Search results for: Early childhood
Page 1/11 109 items
While the rest of the world may be Zoom fatigued, over seventy families have continued to sign on for a free Zoom toddler music class twice-a-week. Why do these grownups and their babies, toddlers, and preschoolers keep coming back, as they have been since March?
Updated: Feb. 18, 2021
Jewish educators are not just looking to life beyond the proverbial cave and the day after COVID, but are continuing to do what good educators do: reflect on their practice and learn from their prior experiences. From these adverse and confronting times, educators have begun to see pedagogic practices that will impact Jewish education beyond the pandemic. Some educators are bold enough to declare that from this great disruption will emerge tremendous innovation, that the new normal will look nothing like what existed prior to pandemic, or even just that technology has opened their eyes up to new potential and possibilities. Some of my colleagues and I have dubbed these new possibilities as our COVID Keepers – what we think might prevail when all of this is over. We’re proud to share some of our thoughts on COVID Keepers below.
Updated: Jan. 14, 2021
The program “Book and Language”, is designed for educators of young children. Its aim is to enrich the dialogue between educators and young children through recitations and songs that accompany the young child’s everyday activities with the best that Israeli literature has to offer to young children. The website contains easy-to-understand explanations for using the program, including short video clips that demonstrate and explain how to adapt and connect the texts to the young child’s life.
Updated: Sep. 09, 2020
We are getting a lot of questions about how our fields within Jewish education are doing at this unique moment. As the pandemic has continued – and the depth of its impact on life becomes more acutely felt – we continue to try and make sense of the effect this has on Jewish education and how our fields continue to adapt. We try to reflect, often in real time, on what we are experiencing, how we can support educators and families, and what the future may look like. We share insight below from each of our fields – Early Childhood Education, Part-Time Jewish Education, Day Schools, Jewish Camp, Teen Engagement and Education, and College Engagement and Education.
Updated: Aug. 18, 2020
The CASJE Early Childhood Project, funded by Crown Family Philanthropies and led by a research team at Child Trends together with researchers from Brandeis University, examines the possibility that Jewish early care and education is a lever for increased Jewish engagement among Jewish families. The study seeks to define and measure Jewish engagement as relates to early childhood educational settings, identify promising Jewish engagement practices for families with young Jewish children, and examine childcare choices and levels of Jewish engagement among families with young Jewish children both before and after ECE enrollment.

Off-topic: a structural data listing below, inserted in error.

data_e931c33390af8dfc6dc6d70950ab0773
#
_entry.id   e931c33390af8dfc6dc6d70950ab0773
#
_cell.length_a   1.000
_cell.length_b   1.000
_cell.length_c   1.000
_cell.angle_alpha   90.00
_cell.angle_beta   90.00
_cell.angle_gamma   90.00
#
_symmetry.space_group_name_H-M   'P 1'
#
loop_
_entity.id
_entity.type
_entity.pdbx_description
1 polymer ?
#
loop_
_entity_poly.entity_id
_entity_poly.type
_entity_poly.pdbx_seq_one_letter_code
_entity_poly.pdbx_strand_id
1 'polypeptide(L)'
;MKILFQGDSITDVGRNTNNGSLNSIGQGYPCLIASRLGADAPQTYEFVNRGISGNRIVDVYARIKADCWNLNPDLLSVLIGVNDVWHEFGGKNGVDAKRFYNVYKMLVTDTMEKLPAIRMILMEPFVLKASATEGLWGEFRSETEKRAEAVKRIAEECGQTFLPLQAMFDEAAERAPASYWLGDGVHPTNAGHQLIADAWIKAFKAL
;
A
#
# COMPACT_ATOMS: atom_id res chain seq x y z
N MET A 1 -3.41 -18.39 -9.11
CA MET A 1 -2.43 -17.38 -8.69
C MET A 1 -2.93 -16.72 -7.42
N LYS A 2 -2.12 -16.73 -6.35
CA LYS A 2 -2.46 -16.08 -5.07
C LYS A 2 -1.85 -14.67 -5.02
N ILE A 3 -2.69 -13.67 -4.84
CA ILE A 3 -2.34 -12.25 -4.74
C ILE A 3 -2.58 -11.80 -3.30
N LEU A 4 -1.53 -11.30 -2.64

Updated: Jul. 13, 2020
CASJE will present findings during a webinar series for Jewish Early Childhood Leaders, "Leadership in the COVID-19 Wilderness." This project is a joint initiative of The Paradigm Project, the Jewish Early Childhood Collaborative, The Jewish Education Project, The Jewish Community Federation & Endowment Fund, The Jewish Federation of Greater Pittsburgh, The Jewish Federation of Greater Washington, and JECELI.
Updated: Jun. 10, 2020
“I’m Going to Israel and All I Need to Pack Is My Imagination”: Pretend Trips to Israel in Jewish Early Childhood Education
This article examines the practice of pretend Israel trips in Jewish early childhood education. Jewish early childhood educators who work in markedly different preschool settings, and who have differing beliefs about Israel and Israel education, nonetheless converge on a practice of pretend trips to Israel that remains remarkably stable across settings. This article examines how and why these pretend trips have become part of the “grammar” of Jewish early childhood education, illuminating a practice that is simultaneously beloved and unsatisfying for Jewish early childhood educators who care about early childhood education and Israel education.
Updated: Mar. 04, 2020
In September 2018, the first group of one-and-a-half to three year-old kids began attending Olam Katan. I started this drop off playgroup because there are no reasonably priced, pedagogically sound Jewish programs in our Lower East Side neighborhood in Manhattan, and I feel strongly about my son receiving a quality Jewish early childhood educational experience that reflects my family’s values.
Updated: May. 01, 2019
PJ Library in Russia has swiftly become the predominant Jewish family engagement program in Russia, with more than 7,800 children and their families currently subscribed. Forty percent of subscribing families report that they have no other Jewish experience aside from PJ Library. PJ Library in Ukraine launched this month as a pilot program in Kyiv, Dnipro and Odessa.
Updated: Apr. 18, 2019
The purpose of this study was to identify the obstacles to information and communication technology (ICT) implementation in the kindergarten environment through exploring the beliefs of kindergarten teachers. Thirty Israeli kindergarten teachers participated in semistructured interviews. Their content analysis revealed three main obstacle-related categories.
Updated: Mar. 27, 2019